Find all computers on a network – Using Nmap – free tool

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I’m a huge fan of a tool called nmap (nmap.org).  It is a network tool that can do many things.  The most simple is to determine if a host is active.  Anytime I connect to any network I run a quick scan to see who my neighbors are on the network.

To do a network scan with nmap you only need one bit of information. Your IP address.  Below is a scan from my local network.  I was able to do a quick ipconfig to see my local IP was (192.168.2.118) armed with that information I can tell that the network segment is 192.168.2.1/24.

To scan the network you only need to issue the command

nmap -sP 192.168.2.1/24

Here is the result on my windows machine.

The scan took 9.16 seconds.  This is a pretty fast network scan.  In 9 seconds I was able to determine I have 12 devices connected, a few iphones, ipad, printer, and other machines.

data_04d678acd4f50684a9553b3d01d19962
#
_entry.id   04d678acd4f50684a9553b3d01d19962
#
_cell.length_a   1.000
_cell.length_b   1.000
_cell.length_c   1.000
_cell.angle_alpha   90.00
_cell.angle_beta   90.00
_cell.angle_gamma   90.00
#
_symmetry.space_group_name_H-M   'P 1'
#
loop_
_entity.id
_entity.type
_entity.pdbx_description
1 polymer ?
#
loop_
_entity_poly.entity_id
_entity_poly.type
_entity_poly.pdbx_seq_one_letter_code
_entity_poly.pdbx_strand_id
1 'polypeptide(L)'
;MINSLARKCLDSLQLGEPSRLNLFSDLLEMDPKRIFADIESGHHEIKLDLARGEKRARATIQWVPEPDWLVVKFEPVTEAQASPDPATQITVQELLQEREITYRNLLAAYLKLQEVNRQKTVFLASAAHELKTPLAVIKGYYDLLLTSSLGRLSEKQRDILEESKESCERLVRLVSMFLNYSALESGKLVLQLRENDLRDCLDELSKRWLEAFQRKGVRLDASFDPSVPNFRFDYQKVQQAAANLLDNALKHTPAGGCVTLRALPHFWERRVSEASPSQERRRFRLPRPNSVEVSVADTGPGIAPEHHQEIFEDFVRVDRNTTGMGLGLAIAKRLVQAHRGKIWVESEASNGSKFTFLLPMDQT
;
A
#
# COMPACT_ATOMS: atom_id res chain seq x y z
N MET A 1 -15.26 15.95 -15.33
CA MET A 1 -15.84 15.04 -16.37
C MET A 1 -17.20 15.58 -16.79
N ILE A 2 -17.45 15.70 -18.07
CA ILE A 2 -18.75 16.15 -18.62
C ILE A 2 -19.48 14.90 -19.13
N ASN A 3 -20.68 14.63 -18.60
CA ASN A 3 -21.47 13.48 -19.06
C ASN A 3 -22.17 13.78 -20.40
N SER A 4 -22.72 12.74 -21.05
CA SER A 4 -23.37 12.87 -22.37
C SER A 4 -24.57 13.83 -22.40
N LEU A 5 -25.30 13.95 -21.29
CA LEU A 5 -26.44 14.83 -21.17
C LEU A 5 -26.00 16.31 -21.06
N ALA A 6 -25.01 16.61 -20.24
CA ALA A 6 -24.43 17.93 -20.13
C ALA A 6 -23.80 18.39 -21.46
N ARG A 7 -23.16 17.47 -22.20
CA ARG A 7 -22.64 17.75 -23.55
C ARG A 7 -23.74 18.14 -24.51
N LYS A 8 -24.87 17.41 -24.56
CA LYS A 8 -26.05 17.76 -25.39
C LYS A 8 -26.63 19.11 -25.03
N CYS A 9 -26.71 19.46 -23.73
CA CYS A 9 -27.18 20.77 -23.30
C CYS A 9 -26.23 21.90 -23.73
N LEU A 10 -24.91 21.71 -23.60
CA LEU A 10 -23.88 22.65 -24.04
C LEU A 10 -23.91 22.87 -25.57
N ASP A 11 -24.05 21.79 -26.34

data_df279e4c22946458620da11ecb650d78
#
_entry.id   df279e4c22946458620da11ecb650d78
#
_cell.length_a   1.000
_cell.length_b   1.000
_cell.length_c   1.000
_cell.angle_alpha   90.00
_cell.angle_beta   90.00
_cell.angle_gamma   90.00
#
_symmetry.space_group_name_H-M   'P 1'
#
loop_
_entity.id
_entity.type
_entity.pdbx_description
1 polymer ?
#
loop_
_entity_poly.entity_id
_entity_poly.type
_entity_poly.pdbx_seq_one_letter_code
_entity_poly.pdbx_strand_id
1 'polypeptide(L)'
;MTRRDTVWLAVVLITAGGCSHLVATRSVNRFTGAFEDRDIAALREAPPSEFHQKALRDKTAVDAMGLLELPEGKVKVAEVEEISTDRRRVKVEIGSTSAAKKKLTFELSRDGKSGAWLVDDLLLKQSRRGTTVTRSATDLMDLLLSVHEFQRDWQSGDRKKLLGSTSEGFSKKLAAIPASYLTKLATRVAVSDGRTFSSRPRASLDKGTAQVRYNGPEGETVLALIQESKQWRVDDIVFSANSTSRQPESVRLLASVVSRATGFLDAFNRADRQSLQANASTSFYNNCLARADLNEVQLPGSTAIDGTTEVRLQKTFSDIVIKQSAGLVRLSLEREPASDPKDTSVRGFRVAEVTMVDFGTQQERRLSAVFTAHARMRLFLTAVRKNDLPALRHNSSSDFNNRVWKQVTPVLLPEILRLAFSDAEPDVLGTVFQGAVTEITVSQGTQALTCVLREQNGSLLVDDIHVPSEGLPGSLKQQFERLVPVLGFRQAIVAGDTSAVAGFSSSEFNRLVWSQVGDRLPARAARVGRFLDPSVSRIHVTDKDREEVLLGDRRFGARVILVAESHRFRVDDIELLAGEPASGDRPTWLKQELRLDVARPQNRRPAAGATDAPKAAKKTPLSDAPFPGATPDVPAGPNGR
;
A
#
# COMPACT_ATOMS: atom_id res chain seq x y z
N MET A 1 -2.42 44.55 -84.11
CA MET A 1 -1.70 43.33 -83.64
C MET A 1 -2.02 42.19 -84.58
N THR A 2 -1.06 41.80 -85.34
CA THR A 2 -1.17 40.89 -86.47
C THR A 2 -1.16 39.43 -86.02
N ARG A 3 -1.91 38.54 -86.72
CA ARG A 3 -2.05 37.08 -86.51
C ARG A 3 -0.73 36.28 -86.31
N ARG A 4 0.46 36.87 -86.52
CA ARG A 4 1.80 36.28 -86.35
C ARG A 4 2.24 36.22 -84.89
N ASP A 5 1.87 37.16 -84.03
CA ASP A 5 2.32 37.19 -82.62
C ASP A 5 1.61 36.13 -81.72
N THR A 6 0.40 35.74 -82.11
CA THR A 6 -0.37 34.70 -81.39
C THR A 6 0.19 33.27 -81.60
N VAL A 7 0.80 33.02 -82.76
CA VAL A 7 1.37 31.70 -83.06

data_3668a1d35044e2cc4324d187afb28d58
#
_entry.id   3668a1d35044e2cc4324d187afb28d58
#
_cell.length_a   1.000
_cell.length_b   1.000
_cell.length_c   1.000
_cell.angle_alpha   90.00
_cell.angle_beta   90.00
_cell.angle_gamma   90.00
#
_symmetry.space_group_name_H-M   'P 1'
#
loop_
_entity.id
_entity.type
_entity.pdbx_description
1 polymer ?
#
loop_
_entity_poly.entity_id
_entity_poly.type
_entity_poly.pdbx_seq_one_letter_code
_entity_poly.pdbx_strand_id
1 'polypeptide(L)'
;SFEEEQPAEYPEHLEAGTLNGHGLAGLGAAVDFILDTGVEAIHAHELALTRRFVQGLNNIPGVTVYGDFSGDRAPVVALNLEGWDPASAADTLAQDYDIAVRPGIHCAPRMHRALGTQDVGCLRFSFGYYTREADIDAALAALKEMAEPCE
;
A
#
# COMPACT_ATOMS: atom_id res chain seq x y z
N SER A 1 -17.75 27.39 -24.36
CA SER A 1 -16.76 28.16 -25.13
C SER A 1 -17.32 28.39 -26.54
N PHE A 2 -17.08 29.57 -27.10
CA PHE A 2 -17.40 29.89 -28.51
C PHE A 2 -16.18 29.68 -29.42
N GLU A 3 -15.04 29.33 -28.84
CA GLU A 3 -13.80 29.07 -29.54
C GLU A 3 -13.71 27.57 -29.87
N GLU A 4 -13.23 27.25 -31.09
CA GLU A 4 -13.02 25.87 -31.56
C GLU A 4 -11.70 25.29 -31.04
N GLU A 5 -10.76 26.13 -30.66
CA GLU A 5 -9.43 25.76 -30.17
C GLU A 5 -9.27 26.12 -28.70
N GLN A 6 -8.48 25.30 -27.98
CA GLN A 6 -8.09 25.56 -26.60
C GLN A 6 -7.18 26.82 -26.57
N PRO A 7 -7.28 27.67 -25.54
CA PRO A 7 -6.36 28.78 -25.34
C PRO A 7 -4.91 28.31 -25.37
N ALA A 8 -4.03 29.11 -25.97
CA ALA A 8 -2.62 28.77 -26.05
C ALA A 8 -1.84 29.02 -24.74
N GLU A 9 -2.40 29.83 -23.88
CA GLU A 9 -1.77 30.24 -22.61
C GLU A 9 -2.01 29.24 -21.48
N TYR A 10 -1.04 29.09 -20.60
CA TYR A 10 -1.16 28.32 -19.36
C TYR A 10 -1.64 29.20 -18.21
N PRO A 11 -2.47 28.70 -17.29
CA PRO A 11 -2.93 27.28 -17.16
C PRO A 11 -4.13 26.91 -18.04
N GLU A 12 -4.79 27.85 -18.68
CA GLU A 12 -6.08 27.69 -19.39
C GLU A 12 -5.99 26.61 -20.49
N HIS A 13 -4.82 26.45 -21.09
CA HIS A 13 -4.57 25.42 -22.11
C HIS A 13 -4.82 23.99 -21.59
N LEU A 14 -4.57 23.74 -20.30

I am always interested in performance and I wanted to see if my linux machine would do the scan faster.  (NOTE:  the windows machine is using a 802.11 G network and the linux machine is over the LAN bridge using Wireless G as well)

The Linux results of the same nmap command ran in 5.4 Seconds.  In this simple test the linux nmap process was a bit faster.

 Overall it is always a great idea to see what and how is around you when on a network.  I did not go into more detail but you can always use nmap to do more investigation.   I can cover that in a later article.

Happy scanning.

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